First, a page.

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[2014-07-26-NJPW-G1 Cimax] Katsuyori Shibata vs Hiroshi Tanahashi


ShittyLittleBoots
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Not as good as their G1 match from the year before. Still really good though - Shibata gave Tana a nice beating, which Tana sold well & his comebacks were good. I thought the match was missing some urgency though, which was very surprising considering who were involved. I enjoyed it a ton, but it did not reach the greatness of their 2 previous matches because of that. The match also has a couple of absolutely incredible visuals w/ Tana's entrance being the first one; Shibata just standing in the middle of the ring, eyes closed while Tana goes to the corner behind him to do his pose was amazing. The 2nd amazing visual was Shibata's incredibly violent looking & sounding spinning backfist. That ruled. ***3/4

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When I sent in my ballot for the 2014 WON awards, this was my MOTY. It's like an expanded version of the 2006 Dome match because Tanahashi seems more credible against Shibata due to all he'd accomplished since their last match. There's a great callback to the finish of the 2013 G1 match in there and it continues the theme of 'Shibata kicking Tanahashi's ass' from the 2006 Dome match. The backfist is absolutely nasty. This is my pick for the best match these two ever had together. The followup from September didn't come close to this and the 2015 G1 match didn't come close to this. ****3/4

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  • GSR changed the title to [2014-07-26-NJPW-G1 Cimax] Katsuyori Shibata vs Hiroshi Tanahashi
  • 1 year later...

Review from January 2015...oddly low rating for two of my favorites...probably needs a revisit

 

Hiroshi Tanahashi vs Katsuyori Shibata - G-1 Climax Day 4

 

Pride can be the downfall of even the greatest champions. I have argued before that beauty of Tanahashi is not his magnificent mane, it is his offensive strategy. Tanahashi's game plan is to attack the knee, destroy his opponent's base and set himself up for a victory either via submission (Texas Cloverleaf) or suplexes/High Fly Flow. Tanahashi can not beat Shibata in straight up strike battle. What makes Tanahashi a champion is recognizing that, swallowing his pride and getting to work on his strategy. He is NOT Bob Backlund, who is going to beat his opponent at his own game. He is NOT John Cena that is going to bury his head down, circle the wagons and fight through his opponent. He is Tanahashi, he is going to avoid his opponent's best shot and set himself up for victory.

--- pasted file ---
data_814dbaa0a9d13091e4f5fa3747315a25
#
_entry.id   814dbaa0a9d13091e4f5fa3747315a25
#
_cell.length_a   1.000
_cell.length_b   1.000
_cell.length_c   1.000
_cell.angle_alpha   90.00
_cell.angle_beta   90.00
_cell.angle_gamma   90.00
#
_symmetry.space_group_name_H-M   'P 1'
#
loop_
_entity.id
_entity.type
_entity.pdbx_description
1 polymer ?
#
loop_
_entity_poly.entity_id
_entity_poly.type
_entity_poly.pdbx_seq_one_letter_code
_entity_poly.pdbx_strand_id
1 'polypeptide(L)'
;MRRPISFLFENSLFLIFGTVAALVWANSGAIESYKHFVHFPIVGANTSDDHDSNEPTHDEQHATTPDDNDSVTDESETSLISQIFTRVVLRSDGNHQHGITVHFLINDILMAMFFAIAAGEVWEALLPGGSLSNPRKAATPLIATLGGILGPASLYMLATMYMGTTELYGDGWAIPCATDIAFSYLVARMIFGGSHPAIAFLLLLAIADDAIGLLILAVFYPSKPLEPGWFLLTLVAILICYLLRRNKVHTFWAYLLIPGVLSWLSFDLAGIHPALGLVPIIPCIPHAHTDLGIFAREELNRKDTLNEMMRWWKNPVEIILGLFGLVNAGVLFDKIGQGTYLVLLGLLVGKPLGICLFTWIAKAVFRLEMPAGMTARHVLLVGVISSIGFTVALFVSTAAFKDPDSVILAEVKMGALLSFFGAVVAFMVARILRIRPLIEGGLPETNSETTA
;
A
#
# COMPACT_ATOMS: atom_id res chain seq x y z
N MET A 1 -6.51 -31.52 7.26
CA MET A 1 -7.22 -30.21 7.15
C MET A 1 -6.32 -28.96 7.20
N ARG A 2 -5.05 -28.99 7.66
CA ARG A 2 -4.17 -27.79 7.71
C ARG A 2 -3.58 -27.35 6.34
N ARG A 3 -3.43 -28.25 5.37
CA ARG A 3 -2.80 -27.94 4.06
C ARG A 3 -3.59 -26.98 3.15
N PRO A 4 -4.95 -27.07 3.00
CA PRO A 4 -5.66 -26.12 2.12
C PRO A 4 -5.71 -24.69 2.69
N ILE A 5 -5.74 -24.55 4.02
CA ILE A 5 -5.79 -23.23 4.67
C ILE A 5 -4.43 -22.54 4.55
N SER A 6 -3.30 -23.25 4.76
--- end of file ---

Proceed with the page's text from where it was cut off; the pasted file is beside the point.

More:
I have never seen Shibata in this long of a match before especially one where he had to sell so much. He did an admirable job for someone who is better suited to shoot-style mayhem. Tanahashi put over Shibata as a killer early by avoiding the penalty kick and hurrying to the outside to regroup. He lures Shibata to the outside and hits a plancha to set himself up for some knee work. Tanahashi goes to work like usual except he decides to go for a running splash and crashes into the turnbuckle. Shibata is able to smoke Tanahashi with a kick to the head up against the railing. Shibata favors the leg, which is awfully nice of him because Tanahashi really had not gotten down to work on it yet. I have seen people no sell a lot worse and I would have not begrudged him not to sell it. Shibata seems more reserved than usual. He is hitting Tanahashi hard, but it is not as urgent or energetic as I would like it to be. Tanahashi is playing to the crowd way too much when he his flurries of offense and it is costing him. Tanahashi catches the Penalty Kick and Dragon Leg Screw! That's Tanahashi I know! Texas Cloverleaf, but can't secure the submission. I love when Tanahashi flips his opponent over before hitting High Fly Flow to avoid the knees. On his second High Fly Flow (I also like that he does High Fly Flow in pairs), Shibata gets his knees up. Then Tanahashi does something uncharacteristic he gets sucked into an elbow exchange. Shibata is able to obliterate his back with a spinning back chop. Tanahashi's sell is so awesome. Shibata has a bit of trouble with Go 2 Sleep, but is able to wrangle Tanahashi to hit it and the Penalty Kick for the win.

Kayfabe, Tanahashi's head did not seem to be in the game. Playing to the crowd, not exploiting his knee work and then getting sucked into a strike exchange. Non-kayfabe, Tanahashi was crushing it selling for Shibata. Shibata came off as a total badass when Tanahashi was selling his ribs and then selling that last spinning back chop. In a lot of ways this was the story of Tanahashi dropping the ball and Shibata staying steady with game plan of strikes. It felt a bit cold and dry at times. I wanted more out of Shibata, who I know can get feisty, Maybe the story is that he is more concentrated because he respects Tanahashi's status and wanted to focus on winning. Either way it did not grip me even if it was an effective story. ***3/4

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